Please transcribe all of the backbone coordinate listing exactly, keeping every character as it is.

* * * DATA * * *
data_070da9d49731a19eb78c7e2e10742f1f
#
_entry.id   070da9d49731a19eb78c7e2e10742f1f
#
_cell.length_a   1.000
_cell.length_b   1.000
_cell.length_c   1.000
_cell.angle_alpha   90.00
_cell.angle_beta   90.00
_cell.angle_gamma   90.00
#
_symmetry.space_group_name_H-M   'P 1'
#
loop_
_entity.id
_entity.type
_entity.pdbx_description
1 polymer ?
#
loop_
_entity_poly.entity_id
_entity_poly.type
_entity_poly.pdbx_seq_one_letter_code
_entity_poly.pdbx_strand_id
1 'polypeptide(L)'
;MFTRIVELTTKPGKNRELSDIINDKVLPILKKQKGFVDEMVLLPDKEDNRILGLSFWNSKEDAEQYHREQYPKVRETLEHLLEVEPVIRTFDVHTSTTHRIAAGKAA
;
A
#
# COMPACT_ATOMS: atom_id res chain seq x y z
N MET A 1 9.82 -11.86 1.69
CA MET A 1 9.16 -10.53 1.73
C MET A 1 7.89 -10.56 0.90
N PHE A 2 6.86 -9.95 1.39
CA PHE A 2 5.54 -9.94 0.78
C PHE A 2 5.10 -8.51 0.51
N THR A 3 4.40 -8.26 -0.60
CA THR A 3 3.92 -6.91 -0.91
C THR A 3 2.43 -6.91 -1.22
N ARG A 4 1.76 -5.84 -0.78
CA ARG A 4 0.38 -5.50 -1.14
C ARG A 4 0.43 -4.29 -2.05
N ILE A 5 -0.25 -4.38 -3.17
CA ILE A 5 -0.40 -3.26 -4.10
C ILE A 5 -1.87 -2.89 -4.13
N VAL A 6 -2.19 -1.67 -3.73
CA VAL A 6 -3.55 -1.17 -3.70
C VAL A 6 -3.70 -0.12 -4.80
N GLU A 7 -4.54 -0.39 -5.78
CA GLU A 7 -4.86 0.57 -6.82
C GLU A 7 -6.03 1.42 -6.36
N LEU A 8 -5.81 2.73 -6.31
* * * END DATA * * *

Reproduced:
data_070da9d49731a19eb78c7e2e10742f1f
#
_entry.id   070da9d49731a19eb78c7e2e10742f1f
#
_cell.length_a   1.000
_cell.length_b   1.000
_cell.length_c   1.000
_cell.angle_alpha   90.00
_cell.angle_beta   90.00
_cell.angle_gamma   90.00
#
_symmetry.space_group_name_H-M   'P 1'
#
loop_
_entity.id
_entity.type
_entity.pdbx_description
1 polymer ?
#
loop_
_entity_poly.entity_id
_entity_poly.type
_entity_poly.pdbx_seq_one_letter_code
_entity_poly.pdbx_strand_id
1 'polypeptide(L)'
;MFTRIVELTTKPGKNRELSDIINDKVLPILKKQKGFVDEMVLLPDKEDNRILGLSFWNSKEDAEQYHREQYPKVRETLEHLLEVEPVIRTFDVHTSTTHRIAAGKAA
;
A
#
# COMPACT_ATOMS: atom_id res chain seq x y z
N MET A 1 9.82 -11.86 1.69
CA MET A 1 9.16 -10.53 1.73
C MET A 1 7.89 -10.56 0.90
N PHE A 2 6.86 -9.95 1.39
CA PHE A 2 5.54 -9.94 0.78
C PHE A 2 5.10 -8.51 0.51
N THR A 3 4.40 -8.26 -0.60
CA THR A 3 3.92 -6.91 -0.91
C THR A 3 2.43 -6.91 -1.22
N ARG A 4 1.76 -5.84 -0.78
CA ARG A 4 0.38 -5.50 -1.14
C ARG A 4 0.43 -4.29 -2.05
N ILE A 5 -0.25 -4.38 -3.17
CA ILE A 5 -0.40 -3.26 -4.10
C ILE A 5 -1.87 -2.89 -4.13
N VAL A 6 -2.19 -1.67 -3.73
CA VAL A 6 -3.55 -1.17 -3.70
C VAL A 6 -3.70 -0.12 -4.80
N GLU A 7 -4.54 -0.39 -5.78
CA GLU A 7 -4.86 0.57 -6.82
C GLU A 7 -6.03 1.42 -6.36
N LEU A 8 -5.81 2.73 -6.31